Cosmic Stories and Stirring Science Stories

Cosmic Stories and Stirring Science Stories were two American pulp science fiction magazines that published a total of seven issues in 1941 and 1942. Both magazines were edited by Donald A. Wollheim and launched by the same publisher, appearing in alternate months. Isaac Asimov contributed a story, but later insisted on payment after hearing that F. Orlin Tremaine, the editor of the competing science fiction magazine Comet, was irate at the idea of a magazine that might’siphon readership’

About Cosmic Stories and Stirring Science Stories in brief

Summary Cosmic Stories and Stirring Science StoriesCosmic Stories and Stirring Science Stories were two American pulp science fiction magazines that published a total of seven issues in 1941 and 1942. Both magazines were edited by Donald A. Wollheim and launched by the same publisher, appearing in alternate months. Isaac Asimov contributed a story, but later insisted on payment after hearing that F. Orlin Tremaine, the editor of the competing science fiction magazine Comet, was irate at the idea of a magazine that might “siphon readership from magazines that paid”, and thought that authors who contributed should be blacklisted. Other well-known writers who appeared in the two magazines included Damon Knight and David H. Keller. The quality of the artwork was variable, and included Elliot Dold’s last artwork in the science fiction field, for the cover of the July 1941 issue of Cosmic Stories. The magazines ceased publication in late 1941, but Wollheimer was able to find a publisher for one further issue of Stirring science Stories in March 1942 before war restrictions forced it to close again. Some months later, Manhattan Fiction Publications and a fourth issue of stirring appeared, dated March 1942, but there were no more issues of either title. An announcement in the January 1941 Writer Digest listed the payment rate as half a cent per word, but it would have been on a par with many other magazines of the era.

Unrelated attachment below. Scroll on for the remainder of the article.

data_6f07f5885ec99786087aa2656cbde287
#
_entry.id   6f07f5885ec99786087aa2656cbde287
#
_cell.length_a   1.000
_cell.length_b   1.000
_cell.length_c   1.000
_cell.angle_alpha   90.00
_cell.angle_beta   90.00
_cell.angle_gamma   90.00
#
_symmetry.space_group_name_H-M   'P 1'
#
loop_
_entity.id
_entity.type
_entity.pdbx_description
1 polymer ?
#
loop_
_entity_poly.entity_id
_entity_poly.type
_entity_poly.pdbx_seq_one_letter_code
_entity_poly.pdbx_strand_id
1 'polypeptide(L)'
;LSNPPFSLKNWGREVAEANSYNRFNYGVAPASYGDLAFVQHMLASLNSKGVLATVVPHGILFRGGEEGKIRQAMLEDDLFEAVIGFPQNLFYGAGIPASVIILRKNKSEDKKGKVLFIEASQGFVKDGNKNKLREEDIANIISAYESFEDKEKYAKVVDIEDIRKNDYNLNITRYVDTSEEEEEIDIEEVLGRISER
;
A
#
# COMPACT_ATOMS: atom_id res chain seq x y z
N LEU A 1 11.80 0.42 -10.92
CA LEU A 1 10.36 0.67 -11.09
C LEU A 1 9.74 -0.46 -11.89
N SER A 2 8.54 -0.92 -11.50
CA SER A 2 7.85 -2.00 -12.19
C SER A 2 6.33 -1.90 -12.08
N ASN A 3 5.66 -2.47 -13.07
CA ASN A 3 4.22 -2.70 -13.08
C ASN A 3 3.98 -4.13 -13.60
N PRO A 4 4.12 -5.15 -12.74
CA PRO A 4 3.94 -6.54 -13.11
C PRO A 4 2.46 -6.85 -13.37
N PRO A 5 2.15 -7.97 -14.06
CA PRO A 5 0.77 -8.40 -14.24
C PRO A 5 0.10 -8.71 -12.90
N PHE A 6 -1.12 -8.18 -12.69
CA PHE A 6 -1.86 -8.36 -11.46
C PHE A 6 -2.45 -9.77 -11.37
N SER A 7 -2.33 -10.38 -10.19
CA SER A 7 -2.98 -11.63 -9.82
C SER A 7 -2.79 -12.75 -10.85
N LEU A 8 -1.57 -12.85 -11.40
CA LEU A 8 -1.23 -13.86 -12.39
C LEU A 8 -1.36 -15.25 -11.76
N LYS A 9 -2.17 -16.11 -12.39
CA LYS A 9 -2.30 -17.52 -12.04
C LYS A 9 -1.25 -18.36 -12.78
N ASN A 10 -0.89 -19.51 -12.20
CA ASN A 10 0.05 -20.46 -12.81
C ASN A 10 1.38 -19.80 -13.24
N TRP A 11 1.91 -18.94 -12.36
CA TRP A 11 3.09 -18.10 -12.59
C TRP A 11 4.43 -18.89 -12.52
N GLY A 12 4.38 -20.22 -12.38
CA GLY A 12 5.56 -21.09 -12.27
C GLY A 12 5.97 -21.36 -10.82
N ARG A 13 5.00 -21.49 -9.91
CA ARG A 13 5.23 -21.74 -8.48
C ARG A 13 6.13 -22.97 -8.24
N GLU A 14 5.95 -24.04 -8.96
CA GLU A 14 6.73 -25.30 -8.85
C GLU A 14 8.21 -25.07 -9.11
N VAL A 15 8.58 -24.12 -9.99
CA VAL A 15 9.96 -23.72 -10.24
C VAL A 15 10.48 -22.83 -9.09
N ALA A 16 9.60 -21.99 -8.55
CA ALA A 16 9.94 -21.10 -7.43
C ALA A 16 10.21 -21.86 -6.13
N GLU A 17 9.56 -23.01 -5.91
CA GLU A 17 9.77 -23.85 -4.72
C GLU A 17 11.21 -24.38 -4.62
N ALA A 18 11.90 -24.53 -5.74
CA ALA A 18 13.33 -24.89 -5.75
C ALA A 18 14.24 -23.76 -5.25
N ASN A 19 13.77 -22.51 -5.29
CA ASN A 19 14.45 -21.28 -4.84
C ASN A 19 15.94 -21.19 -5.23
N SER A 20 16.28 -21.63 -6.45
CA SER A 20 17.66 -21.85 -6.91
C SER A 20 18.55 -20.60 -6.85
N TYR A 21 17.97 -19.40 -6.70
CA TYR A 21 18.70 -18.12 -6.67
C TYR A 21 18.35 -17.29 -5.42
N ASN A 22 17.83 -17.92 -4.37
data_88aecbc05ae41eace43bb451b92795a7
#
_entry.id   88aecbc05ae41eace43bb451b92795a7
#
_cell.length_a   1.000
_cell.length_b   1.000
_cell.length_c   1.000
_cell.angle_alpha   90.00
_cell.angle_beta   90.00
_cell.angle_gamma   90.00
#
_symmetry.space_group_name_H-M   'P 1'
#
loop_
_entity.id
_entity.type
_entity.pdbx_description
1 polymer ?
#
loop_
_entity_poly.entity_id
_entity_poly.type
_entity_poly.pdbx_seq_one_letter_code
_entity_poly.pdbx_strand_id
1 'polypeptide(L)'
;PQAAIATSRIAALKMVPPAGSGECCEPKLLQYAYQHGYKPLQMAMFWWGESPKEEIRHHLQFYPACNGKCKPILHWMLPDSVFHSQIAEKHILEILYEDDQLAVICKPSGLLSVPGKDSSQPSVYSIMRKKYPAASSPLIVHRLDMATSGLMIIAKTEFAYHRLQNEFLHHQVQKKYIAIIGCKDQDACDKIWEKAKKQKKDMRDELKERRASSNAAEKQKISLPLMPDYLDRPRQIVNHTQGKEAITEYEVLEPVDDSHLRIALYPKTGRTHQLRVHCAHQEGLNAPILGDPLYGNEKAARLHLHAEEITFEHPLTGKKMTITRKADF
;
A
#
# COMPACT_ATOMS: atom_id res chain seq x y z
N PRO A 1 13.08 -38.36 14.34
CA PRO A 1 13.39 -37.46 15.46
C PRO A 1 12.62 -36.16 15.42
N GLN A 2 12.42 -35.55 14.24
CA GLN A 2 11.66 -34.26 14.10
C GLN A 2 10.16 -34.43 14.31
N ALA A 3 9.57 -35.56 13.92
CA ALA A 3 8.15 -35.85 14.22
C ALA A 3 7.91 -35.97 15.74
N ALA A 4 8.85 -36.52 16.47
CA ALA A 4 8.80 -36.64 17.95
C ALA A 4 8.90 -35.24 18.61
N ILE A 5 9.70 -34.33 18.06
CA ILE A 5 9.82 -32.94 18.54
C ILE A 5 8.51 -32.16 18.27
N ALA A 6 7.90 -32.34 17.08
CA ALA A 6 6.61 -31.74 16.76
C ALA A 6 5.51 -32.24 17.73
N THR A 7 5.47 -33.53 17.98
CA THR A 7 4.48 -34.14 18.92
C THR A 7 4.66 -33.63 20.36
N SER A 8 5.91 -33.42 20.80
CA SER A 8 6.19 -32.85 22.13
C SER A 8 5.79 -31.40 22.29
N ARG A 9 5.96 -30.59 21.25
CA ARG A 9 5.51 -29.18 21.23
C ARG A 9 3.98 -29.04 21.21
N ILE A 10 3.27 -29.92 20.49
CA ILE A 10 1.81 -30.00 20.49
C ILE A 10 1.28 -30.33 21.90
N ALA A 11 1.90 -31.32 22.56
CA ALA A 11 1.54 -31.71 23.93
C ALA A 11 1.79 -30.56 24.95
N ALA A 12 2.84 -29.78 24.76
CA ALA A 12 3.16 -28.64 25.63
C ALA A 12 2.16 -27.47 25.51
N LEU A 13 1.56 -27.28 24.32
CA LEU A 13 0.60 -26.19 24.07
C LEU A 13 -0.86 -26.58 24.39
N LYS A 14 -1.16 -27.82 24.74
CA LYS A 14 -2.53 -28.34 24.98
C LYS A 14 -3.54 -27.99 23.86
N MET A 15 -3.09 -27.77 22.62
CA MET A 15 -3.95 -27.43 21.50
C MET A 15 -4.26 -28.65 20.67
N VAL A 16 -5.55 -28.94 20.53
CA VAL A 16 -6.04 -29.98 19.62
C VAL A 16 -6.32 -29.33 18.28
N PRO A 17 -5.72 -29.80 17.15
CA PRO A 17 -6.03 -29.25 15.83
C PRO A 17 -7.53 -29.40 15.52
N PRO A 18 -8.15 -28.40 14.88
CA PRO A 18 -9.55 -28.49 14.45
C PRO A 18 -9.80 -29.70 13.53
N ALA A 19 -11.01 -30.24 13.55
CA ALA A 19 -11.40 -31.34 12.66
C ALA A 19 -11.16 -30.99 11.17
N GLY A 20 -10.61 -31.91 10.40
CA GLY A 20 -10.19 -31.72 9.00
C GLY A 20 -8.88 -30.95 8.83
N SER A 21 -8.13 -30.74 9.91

The two titles until July 1941 were alternated months until Cosmic Stories, after which the magazines were cancelled. The first to appear was the February 1941 issue of Stirringsciencestories.com, and the second was the March 1942 issue of Stirringsciencestories.com. The titles were published by Albing Publications, which was owned by a father and son, the son in his twenties and the father in his fifties. They were the first pulp magazines to be published in the U.S. before the 1920s, when Amazing Stories, a pulp magazine published by Hugo Gernsback, appeared. By the end of the 1930s the field was booming, and between 1939 and 1941 a flood of new sf magazines appeared. In late 1940, an active science fiction fan and aspiring editor and writer noticed a new magazine titled Stirring Detective and Western Stories on the newsstands. He wrote to the publishers to see if they were interested in adding a science fiction title to their list, and he was invited to their office. They said, ‘We don’t have any capital, but if you can put the magazine together for nothing, we can go up to fifteen bucks for art, and we can do it. If the magazine succeeds, then we’ll be able to pay you a regular salary after the third issue’